Unstable in the long run: Irresponsible expenditure only for the purpose of getting votes is a wastage of the state’s resources. The money is spent on things that do not add any value to the economy in the long run. That money, instead, can be invested in building infrastructure or any other venture that spurs growth and human development.
Adversely impacts the fiscal situation of states: The crisis unfolding in Sri Lanka is a grim reminder of how costly freebies are. A country has to maintain a sustainable GDP to public debt ratio. When revenue expenditure is funded by borrowing, it indicates that things are going south.
Destroys the culture of free and fair elections: A party in government can use its position to unfairly lure voters by offering freebies out of the state treasury. This affects the fairness of elections.
On the other hand, once a party comes up with such an offer, other political parties are pressured to follow suit lest they be left behind. This initiates a vicious cycle that, if not contained, ends up attracting a crisis.
How can the culture of freebies be tamed?
It is interesting to note that subsidies are more prevalent in developing countries than in developed states. For example, no advanced country in the West spends more than 1% of its GDP on subsidies. In India, agriculture subsidies only add up to 2.5% of our GDP. The trend is similar in other developing democracies, such as Bangladesh, Congo, etc.
The reason is that a huge population of these countries are poor. Infrastructural or human development, etc., need long gestation period. Thus, subsidies appear as a quick fix. These are politically rewarding as well.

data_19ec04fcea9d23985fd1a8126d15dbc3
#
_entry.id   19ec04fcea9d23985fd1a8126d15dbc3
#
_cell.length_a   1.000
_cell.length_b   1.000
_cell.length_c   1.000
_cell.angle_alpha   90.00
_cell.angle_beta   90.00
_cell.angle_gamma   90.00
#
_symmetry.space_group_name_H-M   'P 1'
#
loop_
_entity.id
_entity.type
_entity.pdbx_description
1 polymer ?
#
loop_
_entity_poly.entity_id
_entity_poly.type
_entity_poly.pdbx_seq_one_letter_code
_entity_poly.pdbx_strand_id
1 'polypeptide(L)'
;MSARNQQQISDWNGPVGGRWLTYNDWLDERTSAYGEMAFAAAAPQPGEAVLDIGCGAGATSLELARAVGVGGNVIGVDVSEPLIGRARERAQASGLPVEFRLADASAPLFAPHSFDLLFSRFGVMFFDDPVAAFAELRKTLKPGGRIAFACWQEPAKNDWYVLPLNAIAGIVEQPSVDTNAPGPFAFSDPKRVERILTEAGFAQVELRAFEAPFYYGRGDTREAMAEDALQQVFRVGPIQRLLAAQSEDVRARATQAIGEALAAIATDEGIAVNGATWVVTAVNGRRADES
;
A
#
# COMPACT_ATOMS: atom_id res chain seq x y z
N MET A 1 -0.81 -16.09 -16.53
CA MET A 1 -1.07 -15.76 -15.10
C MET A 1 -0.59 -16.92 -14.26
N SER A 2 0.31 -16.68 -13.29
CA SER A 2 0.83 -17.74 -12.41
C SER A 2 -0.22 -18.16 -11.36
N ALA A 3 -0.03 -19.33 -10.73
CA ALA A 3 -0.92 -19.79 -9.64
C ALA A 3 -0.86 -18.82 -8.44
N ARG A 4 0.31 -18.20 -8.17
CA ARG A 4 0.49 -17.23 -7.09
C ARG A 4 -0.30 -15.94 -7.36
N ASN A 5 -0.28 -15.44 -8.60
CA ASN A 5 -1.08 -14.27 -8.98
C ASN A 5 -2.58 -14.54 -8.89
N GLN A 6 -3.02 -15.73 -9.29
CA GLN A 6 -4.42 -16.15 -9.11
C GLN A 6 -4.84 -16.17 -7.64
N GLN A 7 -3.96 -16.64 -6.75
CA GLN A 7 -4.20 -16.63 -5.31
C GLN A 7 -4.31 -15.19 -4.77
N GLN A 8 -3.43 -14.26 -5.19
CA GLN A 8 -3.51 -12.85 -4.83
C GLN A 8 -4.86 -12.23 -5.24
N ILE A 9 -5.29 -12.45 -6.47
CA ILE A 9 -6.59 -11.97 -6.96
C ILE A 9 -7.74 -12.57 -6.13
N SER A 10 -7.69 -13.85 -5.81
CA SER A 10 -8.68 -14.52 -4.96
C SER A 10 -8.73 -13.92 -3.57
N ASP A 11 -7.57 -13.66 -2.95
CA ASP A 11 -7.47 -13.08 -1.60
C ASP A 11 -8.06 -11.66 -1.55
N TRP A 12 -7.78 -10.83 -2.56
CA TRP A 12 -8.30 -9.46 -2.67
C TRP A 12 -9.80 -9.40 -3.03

In the West, there is more funding for public services like education and health.
To contain the spreading menace of freebie culture in India, following measures can be considered:
Define Freebie: Our discussion above clearly demonstrate how complex it is to define a freebie. Several factors have to be taken into account to reach a concrete conclusion.
Nonetheless, the need of the hour is that the brainstorming should begin. Freebies should be defined so that political parties are constrained from making extravagant promises.
Statutory Budgetary Constraints: Genuine constraints on freebies should to be inserted in the FRBM Act. These acts should specify the extent to which union and state governments can spend on subsidies. It is crucial to maintain a healthy GDP to deficit ratio.
Institutional checks: The legislature is deemed to be the ultimate check on the public purse. Unfortunately, opposition parties are themselves accomplices to the freebie culture. Speaking against freebies is considered disastrous politics.
The Comptroller and Auditor General (CAG) audit report can comment on the debt sustainability of the government. However, it comes with a lag and its complexity makes it ineffective.
Role of the Election Commission: Maximum freebie announcements are made during elections. The Election Commission should step in to check this misadventure once the Model Code of Conduct (MCC) is in effect.
Awareness among public: Ultimately, the public is the final check in any democracy. People should be made aware of the ill-effects of freebies and how adversely they impact the overall development of the country in the long run.
The debate on freebie culture is a welcome step for India. In India, the problem of freebies can be solved when we transform competitive politics into good economics as well. Thus, encouraging self-help groups, offering credits, etc., should replace freebies.
Any expenditure should be done with keeping inter-generational equity and sustainable development in mind.
After all, it is rightly said, “If you give a man a fish, you feed him for a day. If you teach a man to fish, you feed him for a lifetime.”